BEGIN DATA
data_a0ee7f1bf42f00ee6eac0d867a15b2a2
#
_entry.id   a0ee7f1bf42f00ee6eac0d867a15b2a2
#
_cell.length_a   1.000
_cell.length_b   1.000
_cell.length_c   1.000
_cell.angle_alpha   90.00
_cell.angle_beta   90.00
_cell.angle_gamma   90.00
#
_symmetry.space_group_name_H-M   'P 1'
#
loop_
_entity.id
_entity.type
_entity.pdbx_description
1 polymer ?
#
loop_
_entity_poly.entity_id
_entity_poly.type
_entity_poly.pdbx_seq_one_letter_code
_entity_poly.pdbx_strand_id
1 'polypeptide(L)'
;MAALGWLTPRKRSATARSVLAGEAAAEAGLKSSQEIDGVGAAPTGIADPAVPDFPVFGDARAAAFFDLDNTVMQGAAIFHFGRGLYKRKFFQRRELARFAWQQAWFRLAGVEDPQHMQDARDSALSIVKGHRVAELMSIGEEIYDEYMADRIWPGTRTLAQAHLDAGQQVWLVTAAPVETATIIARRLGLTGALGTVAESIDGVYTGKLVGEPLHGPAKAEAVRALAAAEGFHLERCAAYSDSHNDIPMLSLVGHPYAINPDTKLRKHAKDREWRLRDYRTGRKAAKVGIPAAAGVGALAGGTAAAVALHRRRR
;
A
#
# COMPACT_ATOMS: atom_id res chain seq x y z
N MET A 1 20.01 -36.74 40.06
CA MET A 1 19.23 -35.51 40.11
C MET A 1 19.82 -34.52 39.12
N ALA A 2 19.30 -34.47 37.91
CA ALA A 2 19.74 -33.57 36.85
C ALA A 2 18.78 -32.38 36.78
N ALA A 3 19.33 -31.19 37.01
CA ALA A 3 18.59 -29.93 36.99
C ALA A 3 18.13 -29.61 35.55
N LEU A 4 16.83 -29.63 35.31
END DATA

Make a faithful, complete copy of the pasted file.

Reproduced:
data_a0ee7f1bf42f00ee6eac0d867a15b2a2
#
_entry.id   a0ee7f1bf42f00ee6eac0d867a15b2a2
#
_cell.length_a   1.000
_cell.length_b   1.000
_cell.length_c   1.000
_cell.angle_alpha   90.00
_cell.angle_beta   90.00
_cell.angle_gamma   90.00
#
_symmetry.space_group_name_H-M   'P 1'
#
loop_
_entity.id
_entity.type
_entity.pdbx_description
1 polymer ?
#
loop_
_entity_poly.entity_id
_entity_poly.type
_entity_poly.pdbx_seq_one_letter_code
_entity_poly.pdbx_strand_id
1 'polypeptide(L)'
;MAALGWLTPRKRSATARSVLAGEAAAEAGLKSSQEIDGVGAAPTGIADPAVPDFPVFGDARAAAFFDLDNTVMQGAAIFHFGRGLYKRKFFQRRELARFAWQQAWFRLAGVEDPQHMQDARDSALSIVKGHRVAELMSIGEEIYDEYMADRIWPGTRTLAQAHLDAGQQVWLVTAAPVETATIIARRLGLTGALGTVAESIDGVYTGKLVGEPLHGPAKAEAVRALAAAEGFHLERCAAYSDSHNDIPMLSLVGHPYAINPDTKLRKHAKDREWRLRDYRTGRKAAKVGIPAAAGVGALAGGTAAAVALHRRRR
;
A
#
# COMPACT_ATOMS: atom_id res chain seq x y z
N MET A 1 20.01 -36.74 40.06
CA MET A 1 19.23 -35.51 40.11
C MET A 1 19.82 -34.52 39.12
N ALA A 2 19.30 -34.47 37.91
CA ALA A 2 19.74 -33.57 36.85
C ALA A 2 18.78 -32.38 36.78
N ALA A 3 19.33 -31.19 37.01
CA ALA A 3 18.59 -29.93 36.99
C ALA A 3 18.13 -29.61 35.55
N LEU A 4 16.83 -29.63 35.31